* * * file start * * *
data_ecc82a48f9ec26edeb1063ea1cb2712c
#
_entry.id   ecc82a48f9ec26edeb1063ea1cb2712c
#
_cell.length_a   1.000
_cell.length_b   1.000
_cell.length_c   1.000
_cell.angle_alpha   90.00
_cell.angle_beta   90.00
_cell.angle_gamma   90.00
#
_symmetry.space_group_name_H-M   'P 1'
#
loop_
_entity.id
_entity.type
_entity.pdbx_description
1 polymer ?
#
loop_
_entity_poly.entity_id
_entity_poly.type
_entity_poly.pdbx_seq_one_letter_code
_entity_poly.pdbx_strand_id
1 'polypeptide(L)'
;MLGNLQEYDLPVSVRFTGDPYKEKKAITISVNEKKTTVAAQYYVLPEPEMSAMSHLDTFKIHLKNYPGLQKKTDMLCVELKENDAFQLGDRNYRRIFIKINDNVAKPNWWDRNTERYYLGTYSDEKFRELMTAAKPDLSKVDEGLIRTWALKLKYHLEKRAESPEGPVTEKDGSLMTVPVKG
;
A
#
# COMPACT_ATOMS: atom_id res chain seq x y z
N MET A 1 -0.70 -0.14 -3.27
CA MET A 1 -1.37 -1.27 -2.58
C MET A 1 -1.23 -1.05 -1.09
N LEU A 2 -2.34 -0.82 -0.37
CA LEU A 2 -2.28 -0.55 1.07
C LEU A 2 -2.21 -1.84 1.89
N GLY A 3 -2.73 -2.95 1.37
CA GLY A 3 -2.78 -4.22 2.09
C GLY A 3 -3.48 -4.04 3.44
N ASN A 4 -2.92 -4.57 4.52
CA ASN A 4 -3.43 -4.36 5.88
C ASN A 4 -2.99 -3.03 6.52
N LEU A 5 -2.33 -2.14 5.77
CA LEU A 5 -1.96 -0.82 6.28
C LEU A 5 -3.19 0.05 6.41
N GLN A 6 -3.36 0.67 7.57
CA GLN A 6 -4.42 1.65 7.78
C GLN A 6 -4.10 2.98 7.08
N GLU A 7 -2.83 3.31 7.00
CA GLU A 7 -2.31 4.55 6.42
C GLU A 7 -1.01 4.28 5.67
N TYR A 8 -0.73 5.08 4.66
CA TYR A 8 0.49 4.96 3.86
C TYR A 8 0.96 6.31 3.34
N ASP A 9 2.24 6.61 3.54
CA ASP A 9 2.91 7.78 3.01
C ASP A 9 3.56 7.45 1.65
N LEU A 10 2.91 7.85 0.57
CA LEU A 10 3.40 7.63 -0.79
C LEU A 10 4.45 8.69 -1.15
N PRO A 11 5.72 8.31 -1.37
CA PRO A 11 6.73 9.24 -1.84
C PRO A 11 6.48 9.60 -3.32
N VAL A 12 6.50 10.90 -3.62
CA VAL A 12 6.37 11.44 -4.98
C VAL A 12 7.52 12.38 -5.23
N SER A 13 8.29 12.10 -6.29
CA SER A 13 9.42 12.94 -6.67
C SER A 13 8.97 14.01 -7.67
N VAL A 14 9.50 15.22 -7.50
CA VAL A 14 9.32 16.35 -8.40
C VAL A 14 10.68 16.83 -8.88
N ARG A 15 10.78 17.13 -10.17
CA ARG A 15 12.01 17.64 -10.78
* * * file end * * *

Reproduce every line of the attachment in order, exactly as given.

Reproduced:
data_ecc82a48f9ec26edeb1063ea1cb2712c
#
_entry.id   ecc82a48f9ec26edeb1063ea1cb2712c
#
_cell.length_a   1.000
_cell.length_b   1.000
_cell.length_c   1.000
_cell.angle_alpha   90.00
_cell.angle_beta   90.00
_cell.angle_gamma   90.00
#
_symmetry.space_group_name_H-M   'P 1'
#
loop_
_entity.id
_entity.type
_entity.pdbx_description
1 polymer ?
#
loop_
_entity_poly.entity_id
_entity_poly.type
_entity_poly.pdbx_seq_one_letter_code
_entity_poly.pdbx_strand_id
1 'polypeptide(L)'
;MLGNLQEYDLPVSVRFTGDPYKEKKAITISVNEKKTTVAAQYYVLPEPEMSAMSHLDTFKIHLKNYPGLQKKTDMLCVELKENDAFQLGDRNYRRIFIKINDNVAKPNWWDRNTERYYLGTYSDEKFRELMTAAKPDLSKVDEGLIRTWALKLKYHLEKRAESPEGPVTEKDGSLMTVPVKG
;
A
#
# COMPACT_ATOMS: atom_id res chain seq x y z
N MET A 1 -0.70 -0.14 -3.27
CA MET A 1 -1.37 -1.27 -2.58
C MET A 1 -1.23 -1.05 -1.09
N LEU A 2 -2.34 -0.82 -0.37
CA LEU A 2 -2.28 -0.55 1.07
C LEU A 2 -2.21 -1.84 1.89
N GLY A 3 -2.73 -2.95 1.37
CA GLY A 3 -2.78 -4.22 2.09
C GLY A 3 -3.48 -4.04 3.44
N ASN A 4 -2.92 -4.57 4.52
CA ASN A 4 -3.43 -4.36 5.88
C ASN A 4 -2.99 -3.03 6.52
N LEU A 5 -2.33 -2.14 5.77
CA LEU A 5 -1.96 -0.82 6.28
C LEU A 5 -3.19 0.05 6.41
N GLN A 6 -3.36 0.67 7.57
CA GLN A 6 -4.42 1.65 7.78
C GLN A 6 -4.10 2.98 7.08
N GLU A 7 -2.83 3.31 7.00
CA GLU A 7 -2.31 4.55 6.42
C GLU A 7 -1.01 4.28 5.67
N TYR A 8 -0.73 5.08 4.66
CA TYR A 8 0.49 4.96 3.86
C TYR A 8 0.96 6.31 3.34
N ASP A 9 2.24 6.61 3.54
CA ASP A 9 2.91 7.78 3.01
C ASP A 9 3.56 7.45 1.65
N LEU A 10 2.91 7.85 0.57
CA LEU A 10 3.40 7.63 -0.79
C LEU A 10 4.45 8.69 -1.15
N PRO A 11 5.72 8.31 -1.37
CA PRO A 11 6.73 9.24 -1.84
C PRO A 11 6.48 9.60 -3.32
N VAL A 12 6.50 10.90 -3.62
CA VAL A 12 6.37 11.44 -4.98
C VAL A 12 7.52 12.38 -5.23
N SER A 13 8.29 12.10 -6.29
CA SER A 13 9.42 12.94 -6.67
C SER A 13 8.97 14.01 -7.67
N VAL A 14 9.50 15.22 -7.50
CA VAL A 14 9.32 16.35 -8.40
C VAL A 14 10.68 16.83 -8.88
N ARG A 15 10.78 17.13 -10.17
CA ARG A 15 12.01 17.64 -10.78